9:30 AM–10:00 AM Quantifying urban scale CO2 reductions and related emissions changes during the COVID-19 Shelter in place | Video | Slides Ron Cohen, University of California, Berkeley
10:00 AM–10:30 AM How cities can become smarter: Sensors, edge computing, and the array of things | Video | Slides Charlie Catlett, Discovery Partners Institute, University of Illinois and Argonne National Laboratory
10:30 AM–11:00 AM Community air quality sensing: What we’ve learned from calibration and crowdsourcing studies | Video | Slides Edmund Seto, University of Washington
11:00 AM–11:30 AM Using campuses in the Cascadia Corridor to advance smart city innovation | Video | Slides Jon Fink, Portland State University
11:30 AM–12:00 PM Lunch break
12:00 PM–1:30 PM Facilitated break out groups: Research plan development
1:30 PM–2:00 PM Group report back and intern posters Scott Counts, Helen Fitzmaurice, & Pietro Vannucci, Microsoft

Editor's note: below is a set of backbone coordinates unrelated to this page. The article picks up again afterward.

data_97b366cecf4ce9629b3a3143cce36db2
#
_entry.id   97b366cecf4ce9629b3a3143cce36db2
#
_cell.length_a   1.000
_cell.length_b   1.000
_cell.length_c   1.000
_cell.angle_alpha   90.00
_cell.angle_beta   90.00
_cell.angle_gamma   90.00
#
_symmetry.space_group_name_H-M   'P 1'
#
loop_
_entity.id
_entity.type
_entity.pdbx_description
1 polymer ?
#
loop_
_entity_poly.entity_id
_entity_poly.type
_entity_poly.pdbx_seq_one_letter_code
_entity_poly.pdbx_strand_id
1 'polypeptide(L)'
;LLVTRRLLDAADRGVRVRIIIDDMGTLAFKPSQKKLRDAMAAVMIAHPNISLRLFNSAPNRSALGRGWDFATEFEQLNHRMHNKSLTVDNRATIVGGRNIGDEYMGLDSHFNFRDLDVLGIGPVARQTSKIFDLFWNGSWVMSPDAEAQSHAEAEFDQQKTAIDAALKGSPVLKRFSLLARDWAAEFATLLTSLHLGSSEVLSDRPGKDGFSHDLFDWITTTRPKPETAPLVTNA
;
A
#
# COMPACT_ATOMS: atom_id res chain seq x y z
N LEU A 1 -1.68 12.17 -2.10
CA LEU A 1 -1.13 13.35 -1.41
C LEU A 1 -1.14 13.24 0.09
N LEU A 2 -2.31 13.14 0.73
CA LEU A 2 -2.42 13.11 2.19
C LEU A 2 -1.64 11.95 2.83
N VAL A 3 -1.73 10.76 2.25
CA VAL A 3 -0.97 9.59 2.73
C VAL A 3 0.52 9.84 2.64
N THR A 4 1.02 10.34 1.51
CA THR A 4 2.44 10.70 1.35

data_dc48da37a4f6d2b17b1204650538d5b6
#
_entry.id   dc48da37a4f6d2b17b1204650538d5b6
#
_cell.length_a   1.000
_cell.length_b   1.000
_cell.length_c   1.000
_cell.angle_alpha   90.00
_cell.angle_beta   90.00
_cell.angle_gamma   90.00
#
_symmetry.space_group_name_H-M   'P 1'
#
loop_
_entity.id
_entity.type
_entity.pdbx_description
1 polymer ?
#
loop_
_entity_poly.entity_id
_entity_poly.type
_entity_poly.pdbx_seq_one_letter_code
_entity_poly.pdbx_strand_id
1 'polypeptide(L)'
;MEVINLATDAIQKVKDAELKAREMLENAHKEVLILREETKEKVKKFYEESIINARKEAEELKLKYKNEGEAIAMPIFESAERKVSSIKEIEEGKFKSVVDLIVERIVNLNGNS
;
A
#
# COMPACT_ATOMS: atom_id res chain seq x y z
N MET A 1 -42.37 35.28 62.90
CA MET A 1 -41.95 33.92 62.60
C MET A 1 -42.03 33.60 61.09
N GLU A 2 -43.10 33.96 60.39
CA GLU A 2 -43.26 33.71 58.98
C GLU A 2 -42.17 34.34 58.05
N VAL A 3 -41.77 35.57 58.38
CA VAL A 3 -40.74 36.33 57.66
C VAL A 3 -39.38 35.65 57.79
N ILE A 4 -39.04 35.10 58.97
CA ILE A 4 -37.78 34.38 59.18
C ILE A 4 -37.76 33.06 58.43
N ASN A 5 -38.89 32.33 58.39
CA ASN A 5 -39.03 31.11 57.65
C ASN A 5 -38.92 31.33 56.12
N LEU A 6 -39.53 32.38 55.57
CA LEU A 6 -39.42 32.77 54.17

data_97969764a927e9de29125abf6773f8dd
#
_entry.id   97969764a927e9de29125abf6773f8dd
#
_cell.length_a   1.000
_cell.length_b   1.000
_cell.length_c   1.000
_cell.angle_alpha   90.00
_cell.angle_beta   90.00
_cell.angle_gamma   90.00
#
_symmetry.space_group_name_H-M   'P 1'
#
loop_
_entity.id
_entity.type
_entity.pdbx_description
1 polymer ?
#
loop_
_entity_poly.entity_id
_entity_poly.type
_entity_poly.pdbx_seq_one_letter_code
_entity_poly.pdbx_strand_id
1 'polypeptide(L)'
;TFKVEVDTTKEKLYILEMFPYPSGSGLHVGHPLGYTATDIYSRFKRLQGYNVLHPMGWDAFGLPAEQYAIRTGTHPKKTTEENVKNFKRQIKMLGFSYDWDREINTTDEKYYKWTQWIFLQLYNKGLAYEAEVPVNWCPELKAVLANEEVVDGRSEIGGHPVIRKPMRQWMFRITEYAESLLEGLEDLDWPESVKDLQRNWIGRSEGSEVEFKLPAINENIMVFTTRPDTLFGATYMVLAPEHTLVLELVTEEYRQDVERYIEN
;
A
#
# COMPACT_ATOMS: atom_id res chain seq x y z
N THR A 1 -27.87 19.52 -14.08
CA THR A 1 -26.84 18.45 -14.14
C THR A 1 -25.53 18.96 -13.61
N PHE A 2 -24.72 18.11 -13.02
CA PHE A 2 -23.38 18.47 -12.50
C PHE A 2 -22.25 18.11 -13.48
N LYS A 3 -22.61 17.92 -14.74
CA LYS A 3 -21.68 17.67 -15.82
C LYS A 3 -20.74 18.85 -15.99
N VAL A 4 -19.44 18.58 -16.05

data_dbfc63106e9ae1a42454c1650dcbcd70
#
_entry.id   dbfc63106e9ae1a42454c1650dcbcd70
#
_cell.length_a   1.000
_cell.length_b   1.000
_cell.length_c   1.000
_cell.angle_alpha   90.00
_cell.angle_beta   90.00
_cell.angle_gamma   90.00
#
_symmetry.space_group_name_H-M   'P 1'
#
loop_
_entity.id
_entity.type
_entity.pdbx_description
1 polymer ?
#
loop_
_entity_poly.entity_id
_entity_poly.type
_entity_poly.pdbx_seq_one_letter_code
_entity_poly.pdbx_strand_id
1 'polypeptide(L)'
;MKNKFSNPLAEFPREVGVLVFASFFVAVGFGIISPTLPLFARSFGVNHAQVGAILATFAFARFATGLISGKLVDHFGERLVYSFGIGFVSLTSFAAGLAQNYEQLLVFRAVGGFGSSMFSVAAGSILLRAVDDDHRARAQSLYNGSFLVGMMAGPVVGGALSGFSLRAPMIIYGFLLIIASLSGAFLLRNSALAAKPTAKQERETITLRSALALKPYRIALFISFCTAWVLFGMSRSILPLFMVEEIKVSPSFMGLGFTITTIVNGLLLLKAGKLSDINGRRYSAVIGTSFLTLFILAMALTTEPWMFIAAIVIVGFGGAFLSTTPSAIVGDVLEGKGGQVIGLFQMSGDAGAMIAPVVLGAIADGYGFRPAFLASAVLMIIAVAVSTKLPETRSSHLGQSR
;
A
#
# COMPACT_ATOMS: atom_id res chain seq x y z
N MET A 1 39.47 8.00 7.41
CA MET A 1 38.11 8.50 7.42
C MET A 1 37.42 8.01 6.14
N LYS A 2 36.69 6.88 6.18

2:00 PM End of day 2

Day 3 | July 30, 2020

Theme: Policy and Social Impact

Time Session Speaker(s)
9:00 AM–9:30 AM Welcome: Future scenarios & AI for Earth – shaping urban development toward a sustainable future | Video | Slides Asta Roseway & Lucas Joppa, Microsoft
9:30 AM–10:00 AM Granular CO2 emissions for every U.S. city from the Vulcan and Hestia Projects Kevin Gurney, Northern Arizona University
10:00 AM–10:30 AM The role of collaboration in city innovation | Video | Slides Brenna Berman, CEO, City Tech Collaborative
10:30 AM–11:00 AM Towards an Integrated System for Urban Greenhouse Gas Monitoring and Assessment | Video | Slides Jocelyn Turnbull, University of Colorado
11:00 AM–11:30 AM Lunch break
11:30 AM–1:00 PM Facilitated break out groups: research plan development
1:00 PM–2:00 PM Group report back and intern posters Asta Roseway, Mikayla Buford, & Alex Cabral, Microsoft
2:00 PM End of workshop

Breakout Group Reports